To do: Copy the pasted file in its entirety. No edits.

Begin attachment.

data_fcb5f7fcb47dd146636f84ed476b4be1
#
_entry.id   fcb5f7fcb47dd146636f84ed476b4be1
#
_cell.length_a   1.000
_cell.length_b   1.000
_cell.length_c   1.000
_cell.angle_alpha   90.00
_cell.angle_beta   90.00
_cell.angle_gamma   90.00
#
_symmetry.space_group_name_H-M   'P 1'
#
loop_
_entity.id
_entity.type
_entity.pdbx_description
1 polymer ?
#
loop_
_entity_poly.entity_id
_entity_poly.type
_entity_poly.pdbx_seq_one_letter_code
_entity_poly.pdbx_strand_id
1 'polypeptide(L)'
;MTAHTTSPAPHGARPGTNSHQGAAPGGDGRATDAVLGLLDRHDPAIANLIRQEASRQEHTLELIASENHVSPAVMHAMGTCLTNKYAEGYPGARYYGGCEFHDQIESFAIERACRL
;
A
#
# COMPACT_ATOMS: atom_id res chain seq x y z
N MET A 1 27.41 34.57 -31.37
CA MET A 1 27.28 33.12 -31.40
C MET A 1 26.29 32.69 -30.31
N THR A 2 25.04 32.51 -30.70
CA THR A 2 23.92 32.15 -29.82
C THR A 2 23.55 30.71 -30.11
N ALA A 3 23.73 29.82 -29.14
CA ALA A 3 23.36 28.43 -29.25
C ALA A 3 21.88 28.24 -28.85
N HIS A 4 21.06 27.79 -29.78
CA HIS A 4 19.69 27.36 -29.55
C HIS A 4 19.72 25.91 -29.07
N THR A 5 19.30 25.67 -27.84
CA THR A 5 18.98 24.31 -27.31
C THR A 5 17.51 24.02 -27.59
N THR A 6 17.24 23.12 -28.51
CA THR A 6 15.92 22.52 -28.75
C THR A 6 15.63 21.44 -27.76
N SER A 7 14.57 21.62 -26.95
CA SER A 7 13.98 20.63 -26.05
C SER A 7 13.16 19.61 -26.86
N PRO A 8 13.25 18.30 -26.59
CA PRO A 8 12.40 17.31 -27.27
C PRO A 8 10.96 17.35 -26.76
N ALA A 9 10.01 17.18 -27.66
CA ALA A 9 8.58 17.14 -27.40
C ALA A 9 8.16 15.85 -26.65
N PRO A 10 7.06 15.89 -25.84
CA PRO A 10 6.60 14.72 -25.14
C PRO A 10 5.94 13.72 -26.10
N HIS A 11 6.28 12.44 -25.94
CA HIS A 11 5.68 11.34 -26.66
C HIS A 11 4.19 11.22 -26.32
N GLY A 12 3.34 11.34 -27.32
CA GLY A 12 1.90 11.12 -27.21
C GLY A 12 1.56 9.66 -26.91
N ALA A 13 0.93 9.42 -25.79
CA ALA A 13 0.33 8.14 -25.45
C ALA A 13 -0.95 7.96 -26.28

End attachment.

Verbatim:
data_fcb5f7fcb47dd146636f84ed476b4be1
#
_entry.id   fcb5f7fcb47dd146636f84ed476b4be1
#
_cell.length_a   1.000
_cell.length_b   1.000
_cell.length_c   1.000
_cell.angle_alpha   90.00
_cell.angle_beta   90.00
_cell.angle_gamma   90.00
#
_symmetry.space_group_name_H-M   'P 1'
#
loop_
_entity.id
_entity.type
_entity.pdbx_description
1 polymer ?
#
loop_
_entity_poly.entity_id
_entity_poly.type
_entity_poly.pdbx_seq_one_letter_code
_entity_poly.pdbx_strand_id
1 'polypeptide(L)'
;MTAHTTSPAPHGARPGTNSHQGAAPGGDGRATDAVLGLLDRHDPAIANLIRQEASRQEHTLELIASENHVSPAVMHAMGTCLTNKYAEGYPGARYYGGCEFHDQIESFAIERACRL
;
A
#
# COMPACT_ATOMS: atom_id res chain seq x y z
N MET A 1 27.41 34.57 -31.37
CA MET A 1 27.28 33.12 -31.40
C MET A 1 26.29 32.69 -30.31
N THR A 2 25.04 32.51 -30.70
CA THR A 2 23.92 32.15 -29.82
C THR A 2 23.55 30.71 -30.11
N ALA A 3 23.73 29.82 -29.14
CA ALA A 3 23.36 28.43 -29.25
C ALA A 3 21.88 28.24 -28.85
N HIS A 4 21.06 27.79 -29.78
CA HIS A 4 19.69 27.36 -29.55
C HIS A 4 19.72 25.91 -29.07
N THR A 5 19.30 25.67 -27.84
CA THR A 5 18.98 24.31 -27.31
C THR A 5 17.51 24.02 -27.59
N THR A 6 17.24 23.12 -28.51
CA THR A 6 15.92 22.52 -28.75
C THR A 6 15.63 21.44 -27.76
N SER A 7 14.57 21.62 -26.95
CA SER A 7 13.98 20.63 -26.05
C SER A 7 13.16 19.61 -26.86
N PRO A 8 13.25 18.30 -26.59
CA PRO A 8 12.40 17.31 -27.27
C PRO A 8 10.96 17.35 -26.76
N ALA A 9 10.01 17.18 -27.66
CA ALA A 9 8.58 17.14 -27.40
C ALA A 9 8.16 15.85 -26.65
N PRO A 10 7.06 15.89 -25.84
CA PRO A 10 6.60 14.72 -25.14
C PRO A 10 5.94 13.72 -26.10
N HIS A 11 6.28 12.44 -25.94
CA HIS A 11 5.68 11.34 -26.66
C HIS A 11 4.19 11.22 -26.32
N GLY A 12 3.34 11.34 -27.32
CA GLY A 12 1.90 11.12 -27.21
C GLY A 12 1.56 9.66 -26.91
N ALA A 13 0.93 9.42 -25.79
CA ALA A 13 0.33 8.14 -25.45
C ALA A 13 -0.95 7.96 -26.28